Staples, Office Depot: FTC’s Opposition To Billion-Dollar Merger Is “Flawed,” “Wrong”

Image courtesy of Mike Mozart and frankieleon

Three months after federal regulators filed a lawsuit to stop the nightmare dream formation of the $6.3 billion StaplesMaxDepot Voltron , the CEOs of the mega-office supply chains are fed up, and they’re taking that frustration to the customers by airing their true thoughts on the Federal Trade Commission’s attempt to stop the deal. 

In an open letter to customers on Friday — just three days before a hearing on the merger is set to start — Staples CEO Ron Sargent and Office Depot CEO Roland Smith expressed their belief that the FTC’s action to stop the mega-deal is “simply wrong” and “based on a flawed analysis of the marketplace and a deep misunderstanding of the competitive landscape.”

“The FTC has cherry picked a few facts to fit its narrative and support its case,” the letter stated. “In making its case, the FTC refuses to even acknowledge the rise of new competitors, such as Amazon, and the disruptive effects of the digital economy.”

In December, the FTC filed a lawsuit to block the merger based on the findings that a merged company would reduce competition nationwide in the market for “consumable” office supplies – pens, paper, sticky notes, etc. – sold to large business customers.

Because Massachusetts-based Staples – the world’s largest seller of office products and services – and Florida-based Office Depot are each other’s closest competitors in the sale of office supplies to large business customers, the agency believes that the proposed merger would “eliminate beneficial competition that large companies rely on to reduce the costs of office supplies.”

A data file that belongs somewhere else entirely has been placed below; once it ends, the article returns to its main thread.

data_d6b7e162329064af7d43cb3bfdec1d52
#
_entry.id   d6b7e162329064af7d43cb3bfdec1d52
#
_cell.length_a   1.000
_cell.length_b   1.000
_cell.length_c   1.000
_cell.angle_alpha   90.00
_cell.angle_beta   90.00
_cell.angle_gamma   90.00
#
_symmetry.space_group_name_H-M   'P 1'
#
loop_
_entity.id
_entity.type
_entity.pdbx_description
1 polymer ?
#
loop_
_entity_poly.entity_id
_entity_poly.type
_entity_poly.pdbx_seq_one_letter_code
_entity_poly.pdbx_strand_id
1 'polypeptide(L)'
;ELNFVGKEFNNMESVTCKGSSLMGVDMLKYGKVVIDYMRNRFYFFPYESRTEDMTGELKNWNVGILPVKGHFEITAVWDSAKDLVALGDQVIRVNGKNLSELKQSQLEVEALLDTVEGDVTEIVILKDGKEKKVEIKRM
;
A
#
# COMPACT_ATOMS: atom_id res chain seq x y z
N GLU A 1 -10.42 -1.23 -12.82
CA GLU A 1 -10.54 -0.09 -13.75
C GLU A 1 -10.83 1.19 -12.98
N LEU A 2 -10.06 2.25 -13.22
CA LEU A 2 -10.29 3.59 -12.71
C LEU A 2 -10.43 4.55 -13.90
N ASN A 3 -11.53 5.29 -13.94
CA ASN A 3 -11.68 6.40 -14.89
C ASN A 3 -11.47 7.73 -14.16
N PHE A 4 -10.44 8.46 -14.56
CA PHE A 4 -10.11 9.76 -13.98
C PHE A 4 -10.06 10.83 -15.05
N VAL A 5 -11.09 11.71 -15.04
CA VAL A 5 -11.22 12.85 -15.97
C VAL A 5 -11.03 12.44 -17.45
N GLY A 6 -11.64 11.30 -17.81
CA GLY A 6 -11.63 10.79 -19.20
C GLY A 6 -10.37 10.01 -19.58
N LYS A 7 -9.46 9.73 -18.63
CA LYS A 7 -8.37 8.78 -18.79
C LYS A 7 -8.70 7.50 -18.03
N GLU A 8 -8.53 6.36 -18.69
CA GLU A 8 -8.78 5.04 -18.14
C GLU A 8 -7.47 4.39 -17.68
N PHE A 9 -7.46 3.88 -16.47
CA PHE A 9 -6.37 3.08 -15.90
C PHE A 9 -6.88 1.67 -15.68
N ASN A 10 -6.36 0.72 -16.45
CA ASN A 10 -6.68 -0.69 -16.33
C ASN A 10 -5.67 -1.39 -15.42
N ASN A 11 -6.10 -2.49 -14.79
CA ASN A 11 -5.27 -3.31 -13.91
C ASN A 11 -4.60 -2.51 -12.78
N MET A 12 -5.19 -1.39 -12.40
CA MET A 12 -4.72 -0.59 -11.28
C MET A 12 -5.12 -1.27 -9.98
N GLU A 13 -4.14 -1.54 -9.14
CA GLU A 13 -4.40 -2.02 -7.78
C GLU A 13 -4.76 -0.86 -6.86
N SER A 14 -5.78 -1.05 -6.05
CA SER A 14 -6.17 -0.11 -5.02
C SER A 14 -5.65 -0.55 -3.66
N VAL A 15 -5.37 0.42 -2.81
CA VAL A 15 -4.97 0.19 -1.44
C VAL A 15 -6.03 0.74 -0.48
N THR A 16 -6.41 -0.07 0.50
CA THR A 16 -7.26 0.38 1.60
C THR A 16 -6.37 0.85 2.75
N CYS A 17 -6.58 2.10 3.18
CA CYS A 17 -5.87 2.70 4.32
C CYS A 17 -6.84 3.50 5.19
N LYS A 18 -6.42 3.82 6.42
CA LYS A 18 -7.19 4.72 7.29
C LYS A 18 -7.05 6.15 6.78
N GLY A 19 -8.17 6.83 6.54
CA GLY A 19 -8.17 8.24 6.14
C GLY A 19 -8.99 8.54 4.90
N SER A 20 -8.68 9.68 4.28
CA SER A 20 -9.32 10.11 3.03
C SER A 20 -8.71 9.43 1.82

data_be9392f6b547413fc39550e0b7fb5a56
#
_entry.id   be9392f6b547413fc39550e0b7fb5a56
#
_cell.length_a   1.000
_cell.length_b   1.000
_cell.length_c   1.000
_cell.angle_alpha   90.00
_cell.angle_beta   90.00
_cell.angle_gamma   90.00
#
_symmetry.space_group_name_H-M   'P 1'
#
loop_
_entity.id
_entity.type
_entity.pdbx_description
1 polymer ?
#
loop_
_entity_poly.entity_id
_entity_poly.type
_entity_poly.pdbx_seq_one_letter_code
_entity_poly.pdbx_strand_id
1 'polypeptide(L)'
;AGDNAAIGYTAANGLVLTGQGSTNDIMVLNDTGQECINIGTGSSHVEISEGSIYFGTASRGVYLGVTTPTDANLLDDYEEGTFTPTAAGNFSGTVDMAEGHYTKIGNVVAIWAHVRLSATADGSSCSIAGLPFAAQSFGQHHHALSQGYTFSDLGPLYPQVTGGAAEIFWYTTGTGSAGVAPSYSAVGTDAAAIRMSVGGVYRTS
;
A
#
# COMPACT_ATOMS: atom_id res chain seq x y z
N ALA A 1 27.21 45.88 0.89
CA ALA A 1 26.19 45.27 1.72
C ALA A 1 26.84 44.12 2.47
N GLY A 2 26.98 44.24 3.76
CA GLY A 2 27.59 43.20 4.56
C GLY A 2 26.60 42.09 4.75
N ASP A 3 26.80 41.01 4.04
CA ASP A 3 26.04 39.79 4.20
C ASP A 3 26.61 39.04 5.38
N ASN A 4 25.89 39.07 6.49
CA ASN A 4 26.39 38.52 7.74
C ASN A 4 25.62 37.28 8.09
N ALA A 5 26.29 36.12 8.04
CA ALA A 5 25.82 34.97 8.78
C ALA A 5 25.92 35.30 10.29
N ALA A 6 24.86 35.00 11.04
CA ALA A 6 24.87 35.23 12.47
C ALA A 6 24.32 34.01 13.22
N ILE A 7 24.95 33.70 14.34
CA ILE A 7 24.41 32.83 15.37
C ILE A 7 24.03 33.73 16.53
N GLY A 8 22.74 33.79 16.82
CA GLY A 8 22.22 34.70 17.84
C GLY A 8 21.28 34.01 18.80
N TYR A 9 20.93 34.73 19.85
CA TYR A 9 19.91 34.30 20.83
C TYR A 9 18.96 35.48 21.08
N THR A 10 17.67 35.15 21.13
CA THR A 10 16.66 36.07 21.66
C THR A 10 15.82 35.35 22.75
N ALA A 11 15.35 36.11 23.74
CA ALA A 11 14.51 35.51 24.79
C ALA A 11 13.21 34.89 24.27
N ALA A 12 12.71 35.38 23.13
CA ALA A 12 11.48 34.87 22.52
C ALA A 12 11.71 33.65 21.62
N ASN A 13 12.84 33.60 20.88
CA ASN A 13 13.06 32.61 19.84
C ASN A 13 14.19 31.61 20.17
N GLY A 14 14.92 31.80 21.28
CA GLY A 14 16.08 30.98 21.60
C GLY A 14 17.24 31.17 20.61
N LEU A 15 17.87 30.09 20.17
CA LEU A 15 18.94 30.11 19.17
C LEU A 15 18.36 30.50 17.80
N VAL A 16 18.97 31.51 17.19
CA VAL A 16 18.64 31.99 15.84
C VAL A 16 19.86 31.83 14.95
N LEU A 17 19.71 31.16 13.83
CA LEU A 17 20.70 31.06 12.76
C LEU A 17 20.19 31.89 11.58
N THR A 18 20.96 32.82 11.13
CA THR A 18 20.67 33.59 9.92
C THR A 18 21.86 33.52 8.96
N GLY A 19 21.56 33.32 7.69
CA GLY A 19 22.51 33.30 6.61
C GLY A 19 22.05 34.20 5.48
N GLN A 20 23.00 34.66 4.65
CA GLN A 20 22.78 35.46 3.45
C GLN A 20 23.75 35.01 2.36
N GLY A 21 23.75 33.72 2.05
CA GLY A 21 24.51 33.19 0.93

Essendant, a smaller national supplier, agreed to take over some of the commercial business contracts currently held by Office Depot and Staples if the merger goes through.

Sargent and Smith accuse the government of trying to “protect the 100 largest companies in the U.S.” and acting “against the best interests of the hundreds of thousands of business customers, and millions of everyday customers who will benefit from the acquisition.”

The office supply heads reiterated their commitment to the mega-merger, noting that the transaction is good for customers.

“The combined company will be positioned to better serve the changing needs of business customers and compete more effectively against a large and diverse set of competitors,” the CEOs write. “These customers and all others will benefit directly from the merger’s cost savings and resulting lower prices.”

Sargent and Smith also point out that the deal has, so far, already been approved in Australia, New Zealand, China, and the European Union.

“Many regulatory agencies around the world clearly understand that the acquisition will provide us with an unparalleled opportunity to increase value and service to customers of all sizes,” they write.

The FTC’s lawsuit is the second time the agency has taken action to ban the marriage of the retailers. In 1997, the commission won a ruling from a federal judge blocking a deal.

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